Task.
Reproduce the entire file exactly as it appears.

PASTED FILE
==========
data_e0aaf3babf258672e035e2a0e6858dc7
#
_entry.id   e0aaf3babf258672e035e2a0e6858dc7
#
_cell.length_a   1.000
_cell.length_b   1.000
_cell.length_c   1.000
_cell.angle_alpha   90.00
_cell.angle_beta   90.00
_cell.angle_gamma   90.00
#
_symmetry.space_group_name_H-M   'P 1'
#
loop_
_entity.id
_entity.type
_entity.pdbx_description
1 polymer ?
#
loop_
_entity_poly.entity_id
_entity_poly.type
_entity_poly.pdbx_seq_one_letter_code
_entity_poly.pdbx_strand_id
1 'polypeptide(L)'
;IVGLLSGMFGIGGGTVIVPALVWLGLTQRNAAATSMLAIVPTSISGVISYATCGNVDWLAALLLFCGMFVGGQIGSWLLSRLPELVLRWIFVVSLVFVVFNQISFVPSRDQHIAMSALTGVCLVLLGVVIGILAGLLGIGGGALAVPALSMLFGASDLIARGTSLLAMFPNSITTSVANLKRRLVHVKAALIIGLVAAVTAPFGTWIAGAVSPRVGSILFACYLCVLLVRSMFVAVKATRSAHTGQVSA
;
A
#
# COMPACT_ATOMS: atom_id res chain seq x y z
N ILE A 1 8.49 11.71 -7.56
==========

data_e0aaf3babf258672e035e2a0e6858dc7
#
_entry.id   e0aaf3babf258672e035e2a0e6858dc7
#
_cell.length_a   1.000
_cell.length_b   1.000
_cell.length_c   1.000
_cell.angle_alpha   90.00
_cell.angle_beta   90.00
_cell.angle_gamma   90.00
#
_symmetry.space_group_name_H-M   'P 1'
#
loop_
_entity.id
_entity.type
_entity.pdbx_description
1 polymer ?
#
loop_
_entity_poly.entity_id
_entity_poly.type
_entity_poly.pdbx_seq_one_letter_code
_entity_poly.pdbx_strand_id
1 'polypeptide(L)'
;IVGLLSGMFGIGGGTVIVPALVWLGLTQRNAAATSMLAIVPTSISGVISYATCGNVDWLAALLLFCGMFVGGQIGSWLLSRLPELVLRWIFVVSLVFVVFNQISFVPSRDQHIAMSALTGVCLVLLGVVIGILAGLLGIGGGALAVPALSMLFGASDLIARGTSLLAMFPNSITTSVANLKRRLVHVKAALIIGLVAAVTAPFGTWIAGAVSPRVGSILFACYLCVLLVRSMFVAVKATRSAHTGQVSA
;
A
#
# COMPACT_ATOMS: atom_id res chain seq x y z
N ILE A 1 8.49 11.71 -7.56